In Arthur Miller's Death of a Salesman how do Willy and his Dad resolve their issues?

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M.P. Ossa | College Teacher | (Level 1) Distinguished Educator

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In Death of a Salesman Willy Loman and his father do not really resolve any of their issues. Instead, Willy's father simply leaves the household when Willy is very young. Eventually, so does Willy's brother, Ben. Both men did the same thing and for the same reason. They were tired of their current situation, so they left everything (even family) behind to try their luck at a huge endeavour. 

We know that the loss of his father at such a young age really does leave a huge gap in Willy Loman's development. The lack of a supportive male figure created black holes in Willy's own personality, which is what may have likely led him to be a less than stellar parent himself.  

Yet, part of Willy's need to overcompensate with his children (to the point of spoiling and stunting them) has a lot to do with Willy's pining for a father figure. He never stopped loving his father and, rather than demonize him, he continuously remembers him with love- and even admiration- that he had the courage that Willy tremendously lacks. 

Father was a very great and wild-hearted man. We would start in Boston, and he’d toss the whole family into the wagon, and then he’d drive the team right across the country: [...] And we’d stop in the towns and sell flutes that he’d make on the way. Great inventor, Father.

Willy's father was a salesman too, but he had creativity and, clearly, a mission in mind to make something different happen. Ben had courage, and a knack for making money. All these things seem to miss out in Willy. 

When I was a boy[...] there was a question in my mind as to whether selling had a future for me [...] I had a yearning to go to Alaska . . . my father lived many years in Alaska. He was an adventurous man.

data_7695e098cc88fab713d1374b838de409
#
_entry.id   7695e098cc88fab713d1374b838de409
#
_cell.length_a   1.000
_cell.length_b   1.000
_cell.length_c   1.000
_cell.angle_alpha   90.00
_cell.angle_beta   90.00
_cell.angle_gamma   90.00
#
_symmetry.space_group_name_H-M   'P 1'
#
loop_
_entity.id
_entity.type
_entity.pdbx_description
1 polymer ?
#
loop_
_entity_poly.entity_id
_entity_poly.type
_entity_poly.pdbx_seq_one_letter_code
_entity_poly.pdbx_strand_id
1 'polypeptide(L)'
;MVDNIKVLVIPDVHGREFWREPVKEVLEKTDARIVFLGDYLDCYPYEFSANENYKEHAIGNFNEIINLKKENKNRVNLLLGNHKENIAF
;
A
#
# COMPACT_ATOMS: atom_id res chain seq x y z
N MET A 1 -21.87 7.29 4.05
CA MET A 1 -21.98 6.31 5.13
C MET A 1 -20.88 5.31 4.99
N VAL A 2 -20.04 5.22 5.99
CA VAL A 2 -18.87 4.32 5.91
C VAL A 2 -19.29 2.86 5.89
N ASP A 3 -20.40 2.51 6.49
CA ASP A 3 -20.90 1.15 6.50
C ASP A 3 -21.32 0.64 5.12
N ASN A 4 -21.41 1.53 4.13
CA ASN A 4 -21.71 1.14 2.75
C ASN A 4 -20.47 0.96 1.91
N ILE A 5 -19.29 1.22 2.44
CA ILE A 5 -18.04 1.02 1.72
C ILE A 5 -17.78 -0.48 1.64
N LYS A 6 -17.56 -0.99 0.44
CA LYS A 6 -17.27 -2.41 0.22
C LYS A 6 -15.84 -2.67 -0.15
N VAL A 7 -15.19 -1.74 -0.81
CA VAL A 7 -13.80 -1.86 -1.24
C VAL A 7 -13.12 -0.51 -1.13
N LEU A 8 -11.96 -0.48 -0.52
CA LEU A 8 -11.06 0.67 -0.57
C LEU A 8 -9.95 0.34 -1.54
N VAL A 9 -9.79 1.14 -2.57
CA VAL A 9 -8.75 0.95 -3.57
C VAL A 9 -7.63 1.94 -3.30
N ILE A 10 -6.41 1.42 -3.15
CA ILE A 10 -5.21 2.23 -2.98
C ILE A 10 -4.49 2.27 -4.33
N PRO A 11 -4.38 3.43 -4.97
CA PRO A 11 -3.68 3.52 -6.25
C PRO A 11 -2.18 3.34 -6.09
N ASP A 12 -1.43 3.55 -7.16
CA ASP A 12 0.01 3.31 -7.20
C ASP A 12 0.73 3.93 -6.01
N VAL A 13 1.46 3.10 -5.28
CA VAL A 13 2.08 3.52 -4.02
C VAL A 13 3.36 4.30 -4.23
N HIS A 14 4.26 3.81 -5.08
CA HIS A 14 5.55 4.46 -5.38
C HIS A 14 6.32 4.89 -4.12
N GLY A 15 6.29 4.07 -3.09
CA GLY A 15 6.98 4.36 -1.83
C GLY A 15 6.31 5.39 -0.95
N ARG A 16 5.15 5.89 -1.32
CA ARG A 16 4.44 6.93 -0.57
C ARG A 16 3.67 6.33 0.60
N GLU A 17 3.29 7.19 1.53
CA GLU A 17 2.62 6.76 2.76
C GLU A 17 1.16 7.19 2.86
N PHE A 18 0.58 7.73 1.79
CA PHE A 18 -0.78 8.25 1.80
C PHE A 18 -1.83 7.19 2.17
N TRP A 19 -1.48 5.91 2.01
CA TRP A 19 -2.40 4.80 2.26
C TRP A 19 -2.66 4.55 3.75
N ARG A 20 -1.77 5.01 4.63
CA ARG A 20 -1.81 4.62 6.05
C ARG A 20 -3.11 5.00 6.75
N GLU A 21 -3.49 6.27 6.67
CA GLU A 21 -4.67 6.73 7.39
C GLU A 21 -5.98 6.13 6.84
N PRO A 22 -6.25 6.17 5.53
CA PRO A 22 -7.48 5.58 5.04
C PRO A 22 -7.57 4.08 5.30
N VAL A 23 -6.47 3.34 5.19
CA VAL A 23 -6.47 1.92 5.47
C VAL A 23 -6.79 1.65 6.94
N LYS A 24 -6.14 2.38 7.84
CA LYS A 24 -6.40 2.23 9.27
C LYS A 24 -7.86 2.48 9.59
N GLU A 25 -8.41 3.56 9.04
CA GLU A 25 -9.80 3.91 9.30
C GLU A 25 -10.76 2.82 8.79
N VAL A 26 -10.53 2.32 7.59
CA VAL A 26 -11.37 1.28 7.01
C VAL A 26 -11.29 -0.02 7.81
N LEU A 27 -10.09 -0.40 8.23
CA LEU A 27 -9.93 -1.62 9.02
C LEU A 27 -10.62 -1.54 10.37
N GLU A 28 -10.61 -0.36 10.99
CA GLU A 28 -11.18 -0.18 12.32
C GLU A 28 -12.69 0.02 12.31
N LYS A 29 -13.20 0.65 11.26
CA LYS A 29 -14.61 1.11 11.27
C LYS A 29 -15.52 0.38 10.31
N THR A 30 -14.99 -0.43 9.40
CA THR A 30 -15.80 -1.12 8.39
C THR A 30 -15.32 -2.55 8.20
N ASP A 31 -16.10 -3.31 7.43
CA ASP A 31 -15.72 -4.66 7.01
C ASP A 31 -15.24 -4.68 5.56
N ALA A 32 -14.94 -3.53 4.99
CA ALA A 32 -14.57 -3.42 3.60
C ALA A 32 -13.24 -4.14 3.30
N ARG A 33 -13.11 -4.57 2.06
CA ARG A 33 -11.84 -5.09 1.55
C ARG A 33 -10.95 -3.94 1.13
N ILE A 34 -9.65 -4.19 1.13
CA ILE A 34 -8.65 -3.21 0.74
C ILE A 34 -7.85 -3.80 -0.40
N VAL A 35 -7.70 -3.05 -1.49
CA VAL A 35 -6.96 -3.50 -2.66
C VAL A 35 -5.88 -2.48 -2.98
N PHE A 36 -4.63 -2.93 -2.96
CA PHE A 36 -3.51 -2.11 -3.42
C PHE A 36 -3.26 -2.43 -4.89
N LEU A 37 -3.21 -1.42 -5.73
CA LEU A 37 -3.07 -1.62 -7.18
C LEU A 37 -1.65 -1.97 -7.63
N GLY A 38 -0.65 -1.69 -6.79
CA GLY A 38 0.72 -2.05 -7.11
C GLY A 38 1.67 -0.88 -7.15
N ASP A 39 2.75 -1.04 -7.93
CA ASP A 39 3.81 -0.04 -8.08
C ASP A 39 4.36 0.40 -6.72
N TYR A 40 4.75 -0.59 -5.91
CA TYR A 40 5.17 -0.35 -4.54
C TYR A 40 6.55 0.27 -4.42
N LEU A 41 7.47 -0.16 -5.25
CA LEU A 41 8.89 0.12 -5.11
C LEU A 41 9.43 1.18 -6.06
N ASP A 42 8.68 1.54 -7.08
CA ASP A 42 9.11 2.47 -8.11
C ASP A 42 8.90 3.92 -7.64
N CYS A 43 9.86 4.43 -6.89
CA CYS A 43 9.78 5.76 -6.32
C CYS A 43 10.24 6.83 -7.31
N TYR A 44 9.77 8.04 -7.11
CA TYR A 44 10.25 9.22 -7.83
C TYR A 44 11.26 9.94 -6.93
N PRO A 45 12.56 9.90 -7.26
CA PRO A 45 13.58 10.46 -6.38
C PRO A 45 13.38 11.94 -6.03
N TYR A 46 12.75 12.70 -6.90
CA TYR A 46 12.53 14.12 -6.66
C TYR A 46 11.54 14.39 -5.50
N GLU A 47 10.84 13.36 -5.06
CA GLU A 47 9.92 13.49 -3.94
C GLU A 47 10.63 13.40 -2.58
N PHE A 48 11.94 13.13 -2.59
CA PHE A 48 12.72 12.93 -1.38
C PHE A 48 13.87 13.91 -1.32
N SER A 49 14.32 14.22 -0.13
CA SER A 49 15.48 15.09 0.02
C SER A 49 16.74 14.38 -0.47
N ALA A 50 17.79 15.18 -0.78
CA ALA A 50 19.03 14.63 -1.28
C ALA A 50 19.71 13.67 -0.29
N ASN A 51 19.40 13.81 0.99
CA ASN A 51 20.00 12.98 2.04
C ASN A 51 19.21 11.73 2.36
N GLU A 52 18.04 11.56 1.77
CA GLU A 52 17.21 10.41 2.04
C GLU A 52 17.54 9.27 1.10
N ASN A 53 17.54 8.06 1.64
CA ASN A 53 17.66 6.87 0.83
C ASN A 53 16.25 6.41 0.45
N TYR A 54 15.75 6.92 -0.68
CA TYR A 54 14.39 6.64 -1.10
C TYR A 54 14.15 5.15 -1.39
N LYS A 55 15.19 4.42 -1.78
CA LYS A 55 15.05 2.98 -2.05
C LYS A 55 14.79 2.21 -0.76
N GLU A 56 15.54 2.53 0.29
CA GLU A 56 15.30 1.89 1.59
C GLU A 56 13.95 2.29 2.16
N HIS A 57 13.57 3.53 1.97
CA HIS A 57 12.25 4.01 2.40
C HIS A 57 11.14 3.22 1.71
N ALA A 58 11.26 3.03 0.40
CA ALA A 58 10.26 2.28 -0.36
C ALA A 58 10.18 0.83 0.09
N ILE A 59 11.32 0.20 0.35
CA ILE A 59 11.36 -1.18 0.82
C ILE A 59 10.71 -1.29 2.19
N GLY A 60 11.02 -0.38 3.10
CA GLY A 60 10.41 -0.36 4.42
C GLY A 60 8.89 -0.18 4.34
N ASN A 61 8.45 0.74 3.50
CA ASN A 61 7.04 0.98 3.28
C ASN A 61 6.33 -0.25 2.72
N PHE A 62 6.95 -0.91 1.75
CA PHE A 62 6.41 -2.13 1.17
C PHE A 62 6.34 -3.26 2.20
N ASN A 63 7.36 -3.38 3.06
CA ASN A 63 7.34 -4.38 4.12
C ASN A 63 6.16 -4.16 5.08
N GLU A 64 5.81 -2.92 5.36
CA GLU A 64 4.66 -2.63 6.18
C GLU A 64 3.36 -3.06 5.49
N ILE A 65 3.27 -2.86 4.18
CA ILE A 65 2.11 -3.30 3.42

What is there for Willy to do? He finds a father figure, or a surrogate one at that, in the character of Dave Singleman. 

I thought I’d go out with my older brother and try to locate [Willy's father] and maybe settle in the North with the old man. And I was almost decided to go when I met a salesman in the Parker House. His name was Dave Singleman. And he was eighty-four years old, and he’d drummed merchandise in thirty-one states. 

The elderly and seemingly eccentric salesman was successful without much effort. He found the proverbial shortcut to success, and Willy liked that. That is his tragic flaw: contrary to his father and brother, he did not want to walk the road less traveled; he wanted the shortcut. Therefore, Willy tries to make up for the lost time trying to overcome his fear to take risks by desperately trying to get a way to reach the goals of his father with little effort. 

Unfortunately for Willy, this is never going to be the case. He dies a fatherless father whose legacy is a mere life insurance that may or may not pull out his own two children from the sad reality in which they all lived: that they had fantasized their lives and have been in search of a futile and non-existent American Dream. Therefore, the chain of chaos may continue among the Lomans unless the two surviving men, Biff and Happy seriously take a look into their own lives and break their vicious cycles. 

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